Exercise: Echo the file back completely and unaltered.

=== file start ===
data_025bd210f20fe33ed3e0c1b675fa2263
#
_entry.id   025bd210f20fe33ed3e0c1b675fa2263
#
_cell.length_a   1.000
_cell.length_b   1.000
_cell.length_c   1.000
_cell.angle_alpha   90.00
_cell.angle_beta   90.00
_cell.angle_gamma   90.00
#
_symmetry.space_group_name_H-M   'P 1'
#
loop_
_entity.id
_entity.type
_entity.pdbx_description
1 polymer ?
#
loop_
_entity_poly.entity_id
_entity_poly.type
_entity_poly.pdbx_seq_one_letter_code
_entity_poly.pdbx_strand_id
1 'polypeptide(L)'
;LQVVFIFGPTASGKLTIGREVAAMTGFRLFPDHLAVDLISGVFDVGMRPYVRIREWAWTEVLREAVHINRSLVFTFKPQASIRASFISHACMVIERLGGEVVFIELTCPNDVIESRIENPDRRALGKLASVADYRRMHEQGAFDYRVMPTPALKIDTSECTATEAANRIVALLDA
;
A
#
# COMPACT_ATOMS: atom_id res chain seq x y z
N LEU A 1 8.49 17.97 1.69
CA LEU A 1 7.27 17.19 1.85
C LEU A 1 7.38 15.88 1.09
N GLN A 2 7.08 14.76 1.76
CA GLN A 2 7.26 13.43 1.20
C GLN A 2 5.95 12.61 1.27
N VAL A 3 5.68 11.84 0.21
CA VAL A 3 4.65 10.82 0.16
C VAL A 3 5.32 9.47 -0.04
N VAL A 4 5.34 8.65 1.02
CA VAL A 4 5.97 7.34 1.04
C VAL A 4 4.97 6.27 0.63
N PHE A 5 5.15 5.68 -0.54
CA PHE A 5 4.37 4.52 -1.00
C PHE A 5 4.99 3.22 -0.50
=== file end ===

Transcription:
data_025bd210f20fe33ed3e0c1b675fa2263
#
_entry.id   025bd210f20fe33ed3e0c1b675fa2263
#
_cell.length_a   1.000
_cell.length_b   1.000
_cell.length_c   1.000
_cell.angle_alpha   90.00
_cell.angle_beta   90.00
_cell.angle_gamma   90.00
#
_symmetry.space_group_name_H-M   'P 1'
#
loop_
_entity.id
_entity.type
_entity.pdbx_description
1 polymer ?
#
loop_
_entity_poly.entity_id
_entity_poly.type
_entity_poly.pdbx_seq_one_letter_code
_entity_poly.pdbx_strand_id
1 'polypeptide(L)'
;LQVVFIFGPTASGKLTIGREVAAMTGFRLFPDHLAVDLISGVFDVGMRPYVRIREWAWTEVLREAVHINRSLVFTFKPQASIRASFISHACMVIERLGGEVVFIELTCPNDVIESRIENPDRRALGKLASVADYRRMHEQGAFDYRVMPTPALKIDTSECTATEAANRIVALLDA
;
A
#
# COMPACT_ATOMS: atom_id res chain seq x y z
N LEU A 1 8.49 17.97 1.69
CA LEU A 1 7.27 17.19 1.85
C LEU A 1 7.38 15.88 1.09
N GLN A 2 7.08 14.76 1.76
CA GLN A 2 7.26 13.43 1.20
C GLN A 2 5.95 12.61 1.27
N VAL A 3 5.68 11.84 0.21
CA VAL A 3 4.65 10.82 0.16
C VAL A 3 5.32 9.47 -0.04
N VAL A 4 5.34 8.65 1.02
CA VAL A 4 5.97 7.34 1.04
C VAL A 4 4.97 6.27 0.63
N PHE A 5 5.15 5.68 -0.54
CA PHE A 5 4.37 4.52 -1.00
C PHE A 5 4.99 3.22 -0.50